Forgiving someone who has wronged you is far from easy. When someone treats me bad, I want to turn around and treat them worse. I want to turn around and give them a taste of their own medicine. Our natural instinct is an eye for an eye, a tooth for a tooth.
When I was a child, my parents taught me that if I broke one of my brother's toys, I needed to buy him a new one or pay him back for it. That is fair and perfectly logical. But when someone breaks one of your toys and won't or can't make it up to you, what do you do?
The Bible tells us to forgive those who do us wrong. It also says that we will be forgiven by God as we have forgiven others. But what exactly does it mean to forgive? If you remember the definition of forgiveness from the servant leadership posts, you'll know that forgiveness means letting go of resentment when wronged. The dictionary says that to be resentful is to have anger, bitterness, or ill will. Those feelings are what Jesus wants us to let go of. He doesn't want us to harbor anger, malice, bitterness, evil intentions, or ill will against other humans. None of those feelings will help us further the kingdom of God, so it's best to ditch them and leave it in God's hands.
But we don't always do that. When an injustice is done, we as humans have a tendency to want to take justice into our own hands. But that isn't what we should do. The Bible says that revenge belongs to God and God alone and that we shouldn't take it into our own hands. Romans 12:17a, 19 says, "Do not repay anyone evil for evil... Do not take revenge, my friends, but leave room for God’s wrath, for it is written: 'It is mine to avenge; I will repay,' says the Lord." In other words, God is saying that if we leave revenge up to Him, He will make it far worse for the offender than we ever could. After all, who would you be more scared of: a finite human being who can only inflict temporary pain, or a mighty, angry, wrathful God who can bring you pain both in life on earth and in eternal life?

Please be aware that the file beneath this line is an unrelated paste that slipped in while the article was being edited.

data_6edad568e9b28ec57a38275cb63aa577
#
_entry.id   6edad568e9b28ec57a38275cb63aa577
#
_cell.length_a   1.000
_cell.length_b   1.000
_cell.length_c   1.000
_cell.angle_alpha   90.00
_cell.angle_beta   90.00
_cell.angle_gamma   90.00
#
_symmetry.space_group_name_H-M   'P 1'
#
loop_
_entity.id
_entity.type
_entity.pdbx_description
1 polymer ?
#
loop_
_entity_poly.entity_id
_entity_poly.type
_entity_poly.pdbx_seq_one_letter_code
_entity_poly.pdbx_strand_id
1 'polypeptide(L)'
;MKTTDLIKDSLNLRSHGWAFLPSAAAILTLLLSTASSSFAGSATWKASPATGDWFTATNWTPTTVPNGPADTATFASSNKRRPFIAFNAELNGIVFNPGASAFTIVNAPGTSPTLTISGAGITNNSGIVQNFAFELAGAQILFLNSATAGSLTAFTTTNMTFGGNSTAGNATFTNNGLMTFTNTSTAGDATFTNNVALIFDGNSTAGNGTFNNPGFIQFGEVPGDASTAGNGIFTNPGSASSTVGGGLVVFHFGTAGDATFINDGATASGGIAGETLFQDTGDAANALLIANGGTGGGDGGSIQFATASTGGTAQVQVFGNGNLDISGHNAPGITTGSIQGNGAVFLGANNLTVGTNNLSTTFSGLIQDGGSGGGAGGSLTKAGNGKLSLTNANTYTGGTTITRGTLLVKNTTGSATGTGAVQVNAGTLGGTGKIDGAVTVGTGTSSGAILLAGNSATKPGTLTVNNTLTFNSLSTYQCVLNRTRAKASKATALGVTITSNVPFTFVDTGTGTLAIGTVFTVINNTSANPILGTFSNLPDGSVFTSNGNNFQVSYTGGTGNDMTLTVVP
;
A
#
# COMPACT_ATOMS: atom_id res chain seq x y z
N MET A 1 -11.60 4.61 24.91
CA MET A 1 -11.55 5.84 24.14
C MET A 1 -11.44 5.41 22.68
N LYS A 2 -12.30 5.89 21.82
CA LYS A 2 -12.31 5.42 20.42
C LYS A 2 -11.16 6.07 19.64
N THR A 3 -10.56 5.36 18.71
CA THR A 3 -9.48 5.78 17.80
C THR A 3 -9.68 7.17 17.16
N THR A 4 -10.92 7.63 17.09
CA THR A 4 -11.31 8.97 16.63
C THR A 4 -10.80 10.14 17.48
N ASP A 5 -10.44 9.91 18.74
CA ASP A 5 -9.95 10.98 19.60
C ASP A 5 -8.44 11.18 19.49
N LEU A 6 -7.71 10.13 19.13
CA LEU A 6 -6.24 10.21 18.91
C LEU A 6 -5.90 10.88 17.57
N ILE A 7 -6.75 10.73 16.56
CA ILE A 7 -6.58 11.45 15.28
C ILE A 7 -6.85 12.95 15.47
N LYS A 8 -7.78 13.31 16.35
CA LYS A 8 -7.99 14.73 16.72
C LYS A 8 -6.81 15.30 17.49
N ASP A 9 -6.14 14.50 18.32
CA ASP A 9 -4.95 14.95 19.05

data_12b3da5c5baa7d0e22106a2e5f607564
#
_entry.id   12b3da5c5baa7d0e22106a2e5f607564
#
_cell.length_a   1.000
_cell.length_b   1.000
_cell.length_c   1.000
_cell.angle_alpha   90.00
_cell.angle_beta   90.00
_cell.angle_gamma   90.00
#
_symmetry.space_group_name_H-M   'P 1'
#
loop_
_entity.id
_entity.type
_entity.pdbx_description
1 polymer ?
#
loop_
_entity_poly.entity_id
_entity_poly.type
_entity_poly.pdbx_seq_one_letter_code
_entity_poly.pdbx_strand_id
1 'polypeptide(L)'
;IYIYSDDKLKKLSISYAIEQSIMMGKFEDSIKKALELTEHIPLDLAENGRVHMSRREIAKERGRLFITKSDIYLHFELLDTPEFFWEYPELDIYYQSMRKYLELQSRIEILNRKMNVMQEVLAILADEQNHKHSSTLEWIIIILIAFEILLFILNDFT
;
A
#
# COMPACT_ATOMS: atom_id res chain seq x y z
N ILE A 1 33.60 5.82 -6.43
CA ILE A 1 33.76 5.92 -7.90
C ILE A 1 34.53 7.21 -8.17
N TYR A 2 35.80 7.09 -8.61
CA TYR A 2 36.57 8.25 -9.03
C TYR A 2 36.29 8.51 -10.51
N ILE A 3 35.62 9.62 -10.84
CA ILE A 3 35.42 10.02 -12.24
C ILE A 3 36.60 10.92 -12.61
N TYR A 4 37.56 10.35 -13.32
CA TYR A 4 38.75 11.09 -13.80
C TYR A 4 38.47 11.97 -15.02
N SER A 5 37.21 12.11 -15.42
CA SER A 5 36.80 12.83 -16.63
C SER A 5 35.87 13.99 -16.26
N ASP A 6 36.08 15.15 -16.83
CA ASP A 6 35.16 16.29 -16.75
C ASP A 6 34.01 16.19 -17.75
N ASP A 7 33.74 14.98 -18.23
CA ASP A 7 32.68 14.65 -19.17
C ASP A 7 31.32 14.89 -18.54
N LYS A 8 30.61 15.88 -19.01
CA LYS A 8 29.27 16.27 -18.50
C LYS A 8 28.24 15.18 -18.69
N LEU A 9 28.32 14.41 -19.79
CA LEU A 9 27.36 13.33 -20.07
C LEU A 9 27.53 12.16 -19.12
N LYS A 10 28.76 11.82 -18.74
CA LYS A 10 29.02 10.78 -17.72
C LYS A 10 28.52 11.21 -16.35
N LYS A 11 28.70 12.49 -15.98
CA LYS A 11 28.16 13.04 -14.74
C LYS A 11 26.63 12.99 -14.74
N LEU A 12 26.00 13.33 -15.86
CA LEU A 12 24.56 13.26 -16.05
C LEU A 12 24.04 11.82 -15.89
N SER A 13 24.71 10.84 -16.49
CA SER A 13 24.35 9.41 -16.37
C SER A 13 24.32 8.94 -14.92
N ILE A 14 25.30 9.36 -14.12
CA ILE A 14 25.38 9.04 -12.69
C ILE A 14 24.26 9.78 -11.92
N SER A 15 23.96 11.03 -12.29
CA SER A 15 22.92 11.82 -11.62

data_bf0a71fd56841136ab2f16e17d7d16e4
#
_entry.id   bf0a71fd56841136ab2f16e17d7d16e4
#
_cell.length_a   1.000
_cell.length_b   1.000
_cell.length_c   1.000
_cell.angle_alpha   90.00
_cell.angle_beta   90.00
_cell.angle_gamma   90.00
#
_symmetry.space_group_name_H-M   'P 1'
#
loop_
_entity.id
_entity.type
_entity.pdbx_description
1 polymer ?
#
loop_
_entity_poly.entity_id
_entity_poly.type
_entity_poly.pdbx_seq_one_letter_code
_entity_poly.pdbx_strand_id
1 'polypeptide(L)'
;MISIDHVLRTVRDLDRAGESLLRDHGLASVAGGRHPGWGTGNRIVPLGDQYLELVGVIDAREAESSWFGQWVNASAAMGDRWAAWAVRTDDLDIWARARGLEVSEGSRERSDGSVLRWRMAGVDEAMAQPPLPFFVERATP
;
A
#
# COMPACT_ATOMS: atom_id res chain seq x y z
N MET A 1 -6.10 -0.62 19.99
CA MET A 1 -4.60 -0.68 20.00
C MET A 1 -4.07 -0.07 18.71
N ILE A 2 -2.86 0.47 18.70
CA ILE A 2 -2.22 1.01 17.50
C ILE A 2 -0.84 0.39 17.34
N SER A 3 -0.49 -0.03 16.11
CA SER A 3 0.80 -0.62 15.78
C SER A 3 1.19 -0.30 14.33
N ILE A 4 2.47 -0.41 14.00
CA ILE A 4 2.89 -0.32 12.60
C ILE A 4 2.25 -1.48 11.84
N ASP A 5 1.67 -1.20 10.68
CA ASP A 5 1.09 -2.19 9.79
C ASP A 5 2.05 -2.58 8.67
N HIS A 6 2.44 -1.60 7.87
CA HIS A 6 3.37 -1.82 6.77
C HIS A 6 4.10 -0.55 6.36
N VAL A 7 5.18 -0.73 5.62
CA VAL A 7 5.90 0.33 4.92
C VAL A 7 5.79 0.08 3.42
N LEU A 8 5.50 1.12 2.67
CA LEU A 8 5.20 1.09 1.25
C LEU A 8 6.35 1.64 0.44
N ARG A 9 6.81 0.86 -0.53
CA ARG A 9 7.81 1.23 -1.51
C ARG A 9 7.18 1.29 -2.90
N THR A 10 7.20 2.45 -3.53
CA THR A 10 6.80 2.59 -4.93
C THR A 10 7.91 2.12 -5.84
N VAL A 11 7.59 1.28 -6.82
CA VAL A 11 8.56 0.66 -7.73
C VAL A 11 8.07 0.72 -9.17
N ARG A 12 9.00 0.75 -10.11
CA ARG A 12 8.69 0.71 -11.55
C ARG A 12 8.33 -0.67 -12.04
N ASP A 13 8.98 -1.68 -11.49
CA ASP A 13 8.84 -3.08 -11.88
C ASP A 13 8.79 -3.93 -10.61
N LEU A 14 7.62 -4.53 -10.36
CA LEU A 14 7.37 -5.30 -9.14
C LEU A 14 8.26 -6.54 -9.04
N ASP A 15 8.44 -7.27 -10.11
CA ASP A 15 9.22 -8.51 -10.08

So if we should leave the revenge up to God, what then should we do? Just ignore what happened and move on? No, that's not the answer. When someone does something bad to you, it's not like you can just erase it from your memory and move on with your life. There are some feelings- such as sadness, grief, anger, and bitterness- that you will feel after something bad happens. Those feelings are natural and it is okay to feel them. It's okay to feel those emotions, but what you do with them is a different story. Let's say someone rapes your sister. It's okay to be angry. But it isn't okay to kidnap, torture, and murder the rapist. Or for example, let's say your fiance breaks up with you for another man. It's okay to feel sad. But it isn't okay to let grief or depression rule your life, nor is it okay to take your own life because you don't want to live without her.
In Matthew 18:23-35, Jesus tells the parable of the unmerciful servant. It's the ultimate example of true forgiveness (or lack thereof). Jesus says, "Therefore, the kingdom of heaven is like a king who wanted to settle accounts with his servants. As he began the settlement, a man who owed him ten thousand talents (that is, millions of dollars) was brought to him. Since he was not able to pay, the master ordered that he and his wife and his children and all that he had be sold to repay the debt. The servant fell on his knees before him. 'Be patient with me,' he begged, 'and I will pay back everything.' The servant’s master took pity on him, canceled the debt and let him go.
"But when that servant went out, he found one of his fellow servants who owed him a hundred denarii (that is, a few dollars). He grabbed him and began to choke him. 'Pay back what you owe me!' he demanded. His fellow servant fell to his knees and begged him, 'Be patient with me, and I will pay you back.' But he refused. Instead, he went off and had the man thrown into prison until he could pay the debt. When the other servants saw what had happened, they were greatly distressed and went and told their master everything that had happened.
"Then the master called the servant in. 'You wicked servant,' he said, 'I canceled all that debt of yours because you begged me to. Shouldn’t you have had mercy on your fellow servant just as I had on you?' In anger his master turned him over to the jailers to be tortured, until he should pay back all he owed. This is how my heavenly Father will treat each of you unless you forgive your brother from your heart."
Such is the forgiveness God wants from us. He wants us to forgive others just as the king in the parable forgave his servant. Even if that person owes you dearly, even if he wronged you severely, even if he took something very precious from you, God wants you to forgive that person just as He has forgiven you. Forgive as you have been forgiven.